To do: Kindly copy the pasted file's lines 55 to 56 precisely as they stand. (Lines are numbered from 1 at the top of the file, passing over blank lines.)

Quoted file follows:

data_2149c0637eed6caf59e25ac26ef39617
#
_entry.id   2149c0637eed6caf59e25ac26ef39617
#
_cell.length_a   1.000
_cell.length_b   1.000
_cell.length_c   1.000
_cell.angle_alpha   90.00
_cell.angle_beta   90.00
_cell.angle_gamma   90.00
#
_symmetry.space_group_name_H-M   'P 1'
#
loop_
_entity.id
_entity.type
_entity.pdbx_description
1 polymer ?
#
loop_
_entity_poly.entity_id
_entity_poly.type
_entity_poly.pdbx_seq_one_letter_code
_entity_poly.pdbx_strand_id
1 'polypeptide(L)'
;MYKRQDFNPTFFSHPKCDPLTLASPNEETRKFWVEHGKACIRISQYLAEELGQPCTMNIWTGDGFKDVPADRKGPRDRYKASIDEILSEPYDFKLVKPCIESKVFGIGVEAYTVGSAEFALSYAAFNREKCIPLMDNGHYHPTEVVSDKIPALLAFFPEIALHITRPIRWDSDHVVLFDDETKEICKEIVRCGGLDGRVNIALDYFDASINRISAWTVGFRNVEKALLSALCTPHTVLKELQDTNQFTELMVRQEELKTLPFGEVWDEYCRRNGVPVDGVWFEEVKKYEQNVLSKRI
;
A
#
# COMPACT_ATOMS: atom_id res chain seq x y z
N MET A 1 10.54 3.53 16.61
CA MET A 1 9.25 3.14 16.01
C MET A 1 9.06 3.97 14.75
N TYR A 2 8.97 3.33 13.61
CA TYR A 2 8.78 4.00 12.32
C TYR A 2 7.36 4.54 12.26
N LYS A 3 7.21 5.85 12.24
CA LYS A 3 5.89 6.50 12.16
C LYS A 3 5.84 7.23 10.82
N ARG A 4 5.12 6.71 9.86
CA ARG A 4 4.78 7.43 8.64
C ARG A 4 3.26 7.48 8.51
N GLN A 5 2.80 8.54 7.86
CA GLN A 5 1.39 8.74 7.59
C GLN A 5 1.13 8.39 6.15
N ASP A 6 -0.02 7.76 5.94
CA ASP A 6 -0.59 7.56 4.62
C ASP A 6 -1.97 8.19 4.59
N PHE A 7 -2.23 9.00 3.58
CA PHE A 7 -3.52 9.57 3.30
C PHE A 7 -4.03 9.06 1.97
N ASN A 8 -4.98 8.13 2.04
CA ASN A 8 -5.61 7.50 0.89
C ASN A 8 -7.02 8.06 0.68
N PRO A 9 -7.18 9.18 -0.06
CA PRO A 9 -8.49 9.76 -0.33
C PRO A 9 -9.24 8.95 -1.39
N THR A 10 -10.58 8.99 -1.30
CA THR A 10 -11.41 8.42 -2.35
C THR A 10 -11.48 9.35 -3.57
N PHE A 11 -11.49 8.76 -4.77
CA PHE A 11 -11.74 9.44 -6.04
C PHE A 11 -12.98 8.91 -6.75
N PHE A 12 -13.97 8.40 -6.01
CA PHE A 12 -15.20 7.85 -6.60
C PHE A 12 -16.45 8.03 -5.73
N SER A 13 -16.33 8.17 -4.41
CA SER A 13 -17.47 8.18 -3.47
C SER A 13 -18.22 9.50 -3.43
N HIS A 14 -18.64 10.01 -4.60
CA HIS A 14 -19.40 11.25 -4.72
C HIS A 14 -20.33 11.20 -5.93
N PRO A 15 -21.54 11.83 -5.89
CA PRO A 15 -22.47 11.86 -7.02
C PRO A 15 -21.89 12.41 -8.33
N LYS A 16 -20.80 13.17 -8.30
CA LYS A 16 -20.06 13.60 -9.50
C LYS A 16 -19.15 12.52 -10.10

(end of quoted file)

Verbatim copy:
N PRO A 9 -7.18 9.18 -0.06
CA PRO A 9 -8.49 9.76 -0.33